It goes without saying that there’s been a terrible glut of sound-alike metalcore bands coming from the States over the past ten years, but every once in a while you get a band that’s just unique enough to stick out. Los Angeles quintet In This Moment made a modest splash in 2007, thanks in part to the presence of statuesque, tattooed lead howler Maria Brink, but mostly because their songs displayed a knack for melody that very few of their peers could match. Beautiful Tragedy played things relatively close to the vest, but the potential was there, and the excellent follow-up The Dream came through in a big way. Produced by Ozzy Osbourne collaborator Kevin Churko, The Dream abandoned the previous record’s generic template and audaciously delved into 1980s pop metal and hard rock, proving that it’s still possible to put out quality heavy rock while delivering gigantic pop hooks. The songwriting was more refined, Churko’s production was appropriately sleek, and Brink put in a very strong vocal performance, proving to be a very adept “clean” singer.
The exuberant yet predictable 2009 cover of Blondie’s classic “Call Me” might have played the ‘80s card one too many times, however, leaving some to wonder just how heavily In This Moment would rely on the style on their third album. As if on cue, A Star-Crossed Wasteland downplays the ‘80s gimmick, finding more of a middle ground between the aggressive moments of Beautiful Tragedy and the shimmering pop of The Dream, but not before giving listeners a bit of a scare first. Lead-off track and first single “The Gun Show” is the strangest thing we’ve heard from the band to date, a plodding Pantera/Black Label Society knock-off that sees Brink returning to the feral shriek she utilized on the first album. While not a terrible track—it pushes all the down-tuned groove metal buttons effectively—the song doesn’t play to the strengths of the band at all, and is a near-disastrous way to start off the record. In This Moment is at its best when the hooks are accentuated, not playing lowest-common-denominator “dude” metal like this.
Mercifully, “The Gun Show” is an anomaly, as the rest of the new album is a huge improvement, more of what we have come to expect from the band. “Just Drive” is a perfect example of the more even balance of aggression and melody, shifting from propulsive riffs and snarled verses to a classy chorus that puts Brink’s singing front and center. “Standing Alone” is even better, guitarists Chris Howorth and Blake Bunzel launching into some very good traditional metal riffs as Brink delivers some of the most nuanced melodies we’ve heard from her yet. Potential active rock hit “The Promise” is an interesting duet between Brink and deep-voiced singer Adam Patrick, and though it shows just how much better this music sounds sung by Brink rather than Patrick’s cloying Scott Stapp impersonation, the two play off each other well enough to make the song work.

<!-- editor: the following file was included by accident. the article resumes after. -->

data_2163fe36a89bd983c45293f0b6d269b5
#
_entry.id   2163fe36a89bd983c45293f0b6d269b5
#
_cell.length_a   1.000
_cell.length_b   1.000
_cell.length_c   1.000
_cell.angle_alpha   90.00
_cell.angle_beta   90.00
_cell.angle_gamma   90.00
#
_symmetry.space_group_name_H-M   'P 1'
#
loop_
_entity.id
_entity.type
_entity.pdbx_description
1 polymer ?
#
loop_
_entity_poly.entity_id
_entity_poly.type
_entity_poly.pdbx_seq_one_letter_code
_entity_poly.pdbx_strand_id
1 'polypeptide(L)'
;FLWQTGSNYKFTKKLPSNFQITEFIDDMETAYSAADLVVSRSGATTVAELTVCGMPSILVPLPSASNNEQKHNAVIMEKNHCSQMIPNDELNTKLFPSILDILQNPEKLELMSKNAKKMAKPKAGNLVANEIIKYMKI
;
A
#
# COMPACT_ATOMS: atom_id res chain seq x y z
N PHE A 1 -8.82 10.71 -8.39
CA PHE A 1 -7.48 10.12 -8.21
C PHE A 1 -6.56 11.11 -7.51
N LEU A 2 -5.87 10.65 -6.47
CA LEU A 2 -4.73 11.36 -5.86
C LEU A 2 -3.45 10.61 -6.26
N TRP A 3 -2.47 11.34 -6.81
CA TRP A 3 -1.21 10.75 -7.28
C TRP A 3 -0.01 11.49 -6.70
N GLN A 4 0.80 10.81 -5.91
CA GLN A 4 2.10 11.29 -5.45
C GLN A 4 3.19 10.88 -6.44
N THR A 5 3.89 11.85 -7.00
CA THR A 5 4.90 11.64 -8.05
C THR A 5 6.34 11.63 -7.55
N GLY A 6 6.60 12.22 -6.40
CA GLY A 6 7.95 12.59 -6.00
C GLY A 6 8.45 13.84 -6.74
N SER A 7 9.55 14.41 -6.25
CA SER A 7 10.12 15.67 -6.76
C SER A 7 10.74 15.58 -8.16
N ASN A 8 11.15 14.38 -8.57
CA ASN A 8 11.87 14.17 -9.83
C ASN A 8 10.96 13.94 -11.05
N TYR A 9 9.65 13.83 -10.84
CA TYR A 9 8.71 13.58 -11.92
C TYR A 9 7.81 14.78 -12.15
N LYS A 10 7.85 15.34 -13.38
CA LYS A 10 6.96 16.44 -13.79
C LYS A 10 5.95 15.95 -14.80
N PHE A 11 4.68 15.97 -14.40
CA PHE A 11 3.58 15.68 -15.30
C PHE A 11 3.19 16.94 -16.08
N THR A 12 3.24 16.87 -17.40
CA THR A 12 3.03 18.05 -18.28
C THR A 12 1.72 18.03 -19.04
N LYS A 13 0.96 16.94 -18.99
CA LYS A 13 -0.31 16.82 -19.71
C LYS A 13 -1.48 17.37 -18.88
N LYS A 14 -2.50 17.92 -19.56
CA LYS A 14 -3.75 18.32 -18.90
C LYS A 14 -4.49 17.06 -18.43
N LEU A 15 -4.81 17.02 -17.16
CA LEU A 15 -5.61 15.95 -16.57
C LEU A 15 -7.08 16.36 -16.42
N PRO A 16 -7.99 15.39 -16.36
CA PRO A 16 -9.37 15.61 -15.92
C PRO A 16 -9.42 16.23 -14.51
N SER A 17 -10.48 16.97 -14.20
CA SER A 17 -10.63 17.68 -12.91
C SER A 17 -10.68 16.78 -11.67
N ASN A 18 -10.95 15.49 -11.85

Despite the emphasis on their heavier side, the band still plunks a couple of straight-ahead power ballads on the album, the strongest of which is “World in Flames”, which unabashedly plays the melodrama to the hilt, complete with piano and a climactic solo by Howorth. Still, A Star-Crossed Wasteland consistently churns out the well-crafted rockers during its latter half, “The Road” and “The Last Cowboy” playing up the hooks, “Blazin’” and “Iron Army” focusing a little more on the crunching riffs and double-kick beats. In a day and age where some of the worst bands imaginable dominate mainstream metal (Five Finger Death Punch, Winds of Plague, the loathsome Attack! Attack!), In This Moment remains a welcome respite from the usual dunderheaded, testosterone-fueled fare, bringing a touch of class to a subgenre that has long since stopped trying to do anything remotely creative. First track aside, this album’s a gem.
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// Sound Affects
"The man whose songs were recorded by Johnny Cash, Alan Jackson, Ricky Skaggs, David Allan Coe, The Highwaymen, and countless others succumbs to time’s cruel cue that the only token of permanence we have to offer are the effects of shared moments and memories.READ the article